Timothy Faust: Giving up our rights
You don’t have to be a 24-hour cable news junkie like myself to have seen the countless commentary about the new TSA screen procedures at the airports. First-hand accounts of everything from the slightly comical Youtube posting by John Tyner – in which he tells a TSA employee who is about to perform a pat down that, “If you touch my junk I am going to have you arrested” – to the more serious situation in which a flight attendant and breast cancer survivor was forced to remove her prosthetic breast in public view during a TSA search. The new, more aggressive search procedures have so outraged the public that U.S. Representative Ron Paul (R,) of Texas, has even introduced legislation titled, “American Traveler Dignity Act,” designed to prevent the more aggressive TSA pat-downs.
Of course, I find the new TSA procedures aggravating, embarrassing and time consuming. And that’s in light of the fact that, in nearly half a century of airport security in the United States, not a single explosive has been discovered nor a single terrorist plot thwarted by airport security.
My real concern lies not with the TSA’s new procedures, but in the public outrage. Or, I should say, more specifically with the lack of public outrage to other changes in national security policy since 9/11. Where was the public outrage when the CIA has killed nearly 500 civilians (according to analysis by New America Foundation, 2010) in unmanned drone attacks on mid-level al-Qaeda operatives in Pakistan? Where was the public outrage for the U.S. government’s use of waterboarding to question suspected terrorists? Where was the outrage when it was revealed several years ago that the CIA regularly practiced “extraordinary rendition,” a process in which a suspected terrorist is kidnapped and brought to a country in which the suspect would have few rights, and often to countries that are not Geneva Convention signatories where suspects could be freely tortured to extract information. Where is the public outrage over Guantanamo Bay in which hundreds of prisoners are held indefinitely without being charged with a crime, and without access to legal counsel?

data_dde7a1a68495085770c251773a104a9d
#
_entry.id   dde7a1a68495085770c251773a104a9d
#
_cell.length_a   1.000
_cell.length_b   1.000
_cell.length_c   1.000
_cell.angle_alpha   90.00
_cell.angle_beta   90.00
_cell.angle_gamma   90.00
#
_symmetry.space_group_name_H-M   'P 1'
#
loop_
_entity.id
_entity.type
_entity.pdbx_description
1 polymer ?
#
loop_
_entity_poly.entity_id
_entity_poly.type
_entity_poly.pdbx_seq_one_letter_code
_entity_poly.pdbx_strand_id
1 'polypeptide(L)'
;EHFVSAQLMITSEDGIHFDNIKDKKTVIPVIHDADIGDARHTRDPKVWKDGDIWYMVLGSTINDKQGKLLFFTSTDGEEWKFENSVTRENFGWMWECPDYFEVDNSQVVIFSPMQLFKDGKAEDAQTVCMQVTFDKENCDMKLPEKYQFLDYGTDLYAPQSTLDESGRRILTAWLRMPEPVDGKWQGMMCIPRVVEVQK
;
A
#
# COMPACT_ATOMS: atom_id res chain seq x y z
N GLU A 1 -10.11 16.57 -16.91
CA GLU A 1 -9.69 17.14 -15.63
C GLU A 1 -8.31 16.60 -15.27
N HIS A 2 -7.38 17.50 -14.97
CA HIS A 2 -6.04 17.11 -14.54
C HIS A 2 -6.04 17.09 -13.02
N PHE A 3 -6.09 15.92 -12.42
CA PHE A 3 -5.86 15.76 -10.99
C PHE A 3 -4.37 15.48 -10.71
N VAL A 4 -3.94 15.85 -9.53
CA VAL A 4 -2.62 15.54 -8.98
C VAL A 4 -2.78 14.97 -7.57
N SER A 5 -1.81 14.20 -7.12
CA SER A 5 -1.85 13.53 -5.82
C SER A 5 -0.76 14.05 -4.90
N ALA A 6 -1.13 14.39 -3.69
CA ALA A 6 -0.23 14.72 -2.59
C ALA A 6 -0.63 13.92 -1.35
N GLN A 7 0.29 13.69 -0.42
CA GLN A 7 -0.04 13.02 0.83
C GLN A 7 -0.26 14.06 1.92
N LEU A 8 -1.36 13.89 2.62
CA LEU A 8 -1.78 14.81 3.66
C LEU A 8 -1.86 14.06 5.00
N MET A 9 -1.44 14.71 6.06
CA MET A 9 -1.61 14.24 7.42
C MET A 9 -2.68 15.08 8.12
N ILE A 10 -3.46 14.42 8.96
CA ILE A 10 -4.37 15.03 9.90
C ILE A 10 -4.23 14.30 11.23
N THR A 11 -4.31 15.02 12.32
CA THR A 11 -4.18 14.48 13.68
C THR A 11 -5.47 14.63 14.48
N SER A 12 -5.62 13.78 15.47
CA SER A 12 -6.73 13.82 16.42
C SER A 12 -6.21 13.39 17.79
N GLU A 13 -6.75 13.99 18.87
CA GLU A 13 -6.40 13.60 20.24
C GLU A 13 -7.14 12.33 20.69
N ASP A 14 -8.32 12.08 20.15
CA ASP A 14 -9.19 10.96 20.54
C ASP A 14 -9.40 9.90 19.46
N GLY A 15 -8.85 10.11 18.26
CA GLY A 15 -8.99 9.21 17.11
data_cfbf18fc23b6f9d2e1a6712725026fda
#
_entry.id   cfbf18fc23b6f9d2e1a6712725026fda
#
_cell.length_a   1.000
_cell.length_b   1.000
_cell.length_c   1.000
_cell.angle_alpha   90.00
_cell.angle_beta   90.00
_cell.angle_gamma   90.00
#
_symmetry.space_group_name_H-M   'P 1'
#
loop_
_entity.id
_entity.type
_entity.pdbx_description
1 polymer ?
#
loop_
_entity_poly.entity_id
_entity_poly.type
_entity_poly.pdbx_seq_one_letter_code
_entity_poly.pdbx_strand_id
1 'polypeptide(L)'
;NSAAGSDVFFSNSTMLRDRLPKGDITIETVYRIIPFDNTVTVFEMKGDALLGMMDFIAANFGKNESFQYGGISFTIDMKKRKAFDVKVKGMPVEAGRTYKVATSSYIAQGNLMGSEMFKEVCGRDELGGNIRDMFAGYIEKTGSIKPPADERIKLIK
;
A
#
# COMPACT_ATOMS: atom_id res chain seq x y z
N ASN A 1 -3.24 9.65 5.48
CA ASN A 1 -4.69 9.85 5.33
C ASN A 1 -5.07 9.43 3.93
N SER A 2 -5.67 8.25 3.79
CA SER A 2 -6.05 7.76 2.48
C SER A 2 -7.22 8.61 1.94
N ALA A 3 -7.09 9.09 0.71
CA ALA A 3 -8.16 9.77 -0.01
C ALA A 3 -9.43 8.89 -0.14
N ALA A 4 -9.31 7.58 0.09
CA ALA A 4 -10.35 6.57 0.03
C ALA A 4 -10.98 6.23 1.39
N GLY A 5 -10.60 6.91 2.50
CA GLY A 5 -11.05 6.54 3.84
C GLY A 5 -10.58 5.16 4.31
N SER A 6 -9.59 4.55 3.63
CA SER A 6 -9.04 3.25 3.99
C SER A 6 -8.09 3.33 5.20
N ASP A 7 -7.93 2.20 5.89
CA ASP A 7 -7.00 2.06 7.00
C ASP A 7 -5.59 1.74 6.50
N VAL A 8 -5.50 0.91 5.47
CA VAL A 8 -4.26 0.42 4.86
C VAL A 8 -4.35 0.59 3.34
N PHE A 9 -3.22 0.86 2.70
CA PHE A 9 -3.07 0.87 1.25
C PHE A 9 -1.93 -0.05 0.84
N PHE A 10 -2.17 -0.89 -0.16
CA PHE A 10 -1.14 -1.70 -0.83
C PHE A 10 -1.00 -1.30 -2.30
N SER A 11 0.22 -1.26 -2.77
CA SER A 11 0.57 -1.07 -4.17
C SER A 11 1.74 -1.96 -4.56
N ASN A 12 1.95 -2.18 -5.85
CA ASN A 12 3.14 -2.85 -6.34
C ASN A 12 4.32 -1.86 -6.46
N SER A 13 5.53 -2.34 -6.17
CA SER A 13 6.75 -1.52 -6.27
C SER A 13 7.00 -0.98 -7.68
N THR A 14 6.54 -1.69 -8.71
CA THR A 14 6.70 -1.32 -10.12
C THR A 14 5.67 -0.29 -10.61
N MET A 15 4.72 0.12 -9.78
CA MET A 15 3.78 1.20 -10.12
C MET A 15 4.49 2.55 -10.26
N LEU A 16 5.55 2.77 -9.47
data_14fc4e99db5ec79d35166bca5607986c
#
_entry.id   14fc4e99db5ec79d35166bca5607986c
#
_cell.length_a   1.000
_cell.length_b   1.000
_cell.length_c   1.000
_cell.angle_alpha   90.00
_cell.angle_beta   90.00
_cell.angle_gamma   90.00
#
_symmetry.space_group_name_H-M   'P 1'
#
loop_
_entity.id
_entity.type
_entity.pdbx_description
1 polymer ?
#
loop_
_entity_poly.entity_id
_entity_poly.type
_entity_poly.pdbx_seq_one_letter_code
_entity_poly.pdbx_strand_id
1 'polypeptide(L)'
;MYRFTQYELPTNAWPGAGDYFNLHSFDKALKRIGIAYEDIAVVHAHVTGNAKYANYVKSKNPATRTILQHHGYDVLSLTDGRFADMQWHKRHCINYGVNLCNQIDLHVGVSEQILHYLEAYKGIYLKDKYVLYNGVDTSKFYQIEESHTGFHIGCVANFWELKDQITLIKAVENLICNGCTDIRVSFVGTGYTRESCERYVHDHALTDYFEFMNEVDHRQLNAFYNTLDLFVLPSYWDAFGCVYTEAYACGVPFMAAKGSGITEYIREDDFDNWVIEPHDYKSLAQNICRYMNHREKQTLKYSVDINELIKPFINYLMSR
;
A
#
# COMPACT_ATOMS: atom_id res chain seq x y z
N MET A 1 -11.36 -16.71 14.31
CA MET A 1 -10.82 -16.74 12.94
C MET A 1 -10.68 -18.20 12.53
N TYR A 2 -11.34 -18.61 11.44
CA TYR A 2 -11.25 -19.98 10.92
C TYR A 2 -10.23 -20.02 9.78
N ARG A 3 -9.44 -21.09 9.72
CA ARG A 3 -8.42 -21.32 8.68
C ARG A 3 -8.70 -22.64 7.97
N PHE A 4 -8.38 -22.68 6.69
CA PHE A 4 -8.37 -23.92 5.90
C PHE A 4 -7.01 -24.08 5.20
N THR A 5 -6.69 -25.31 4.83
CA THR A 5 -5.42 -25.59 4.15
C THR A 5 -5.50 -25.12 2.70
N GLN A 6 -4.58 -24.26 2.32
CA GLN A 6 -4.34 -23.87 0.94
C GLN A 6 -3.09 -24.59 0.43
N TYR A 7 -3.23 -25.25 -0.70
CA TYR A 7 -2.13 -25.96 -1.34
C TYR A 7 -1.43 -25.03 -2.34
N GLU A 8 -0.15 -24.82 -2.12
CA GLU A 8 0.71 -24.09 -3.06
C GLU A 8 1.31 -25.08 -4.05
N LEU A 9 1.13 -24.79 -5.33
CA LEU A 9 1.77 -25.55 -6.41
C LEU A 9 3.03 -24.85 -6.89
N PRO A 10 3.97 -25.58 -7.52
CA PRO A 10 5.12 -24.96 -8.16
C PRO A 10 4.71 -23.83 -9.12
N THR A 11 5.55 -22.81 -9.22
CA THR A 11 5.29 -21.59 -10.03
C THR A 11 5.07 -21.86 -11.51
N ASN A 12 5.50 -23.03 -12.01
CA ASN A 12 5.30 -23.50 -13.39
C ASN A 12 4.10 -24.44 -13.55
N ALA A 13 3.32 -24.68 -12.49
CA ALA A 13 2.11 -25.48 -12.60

As Americans, we should be outraged by the slow erosion of the Bill of Rights over the last decade. The principles of human dignity, the rights of those accused of a crime, freedom of expression, and the rights of privacy are the ideals that bind us together as Americans in spite of our many differences in race, politics and religious belief. Yet somehow, most of us have sat idly by and said nothing when we witnessed the rights of others slowly disappear. We have justified it to ourselves by thinking, “It is only happening to suspected terrorists. They aren’t entitled to the same rights as I am.” But if history has shown us anything, it is that when we choose to look away as the rights of others are eroded, it is only a matter of time before our rights start to disintegrate as well.
And guess what? Now even you are a terrorist suspect. Every time you attempt to board a plane, the TSA assumes that you, along with anyone else, could be a potential terrorist threat and they will treat you accordingly. You and your family will be exposed to x-ray radiation, or if you prefer you may have the TSA give you a pat-down. And next time you are sitting there watching a stranger put his hands all over you, or your wife, or your young children, remember this: You are all suspected terrorists, and in this country, we have decided that suspected terrorists are not entitled to human rights.
Timothy Faust is a Breckenridge photographer.
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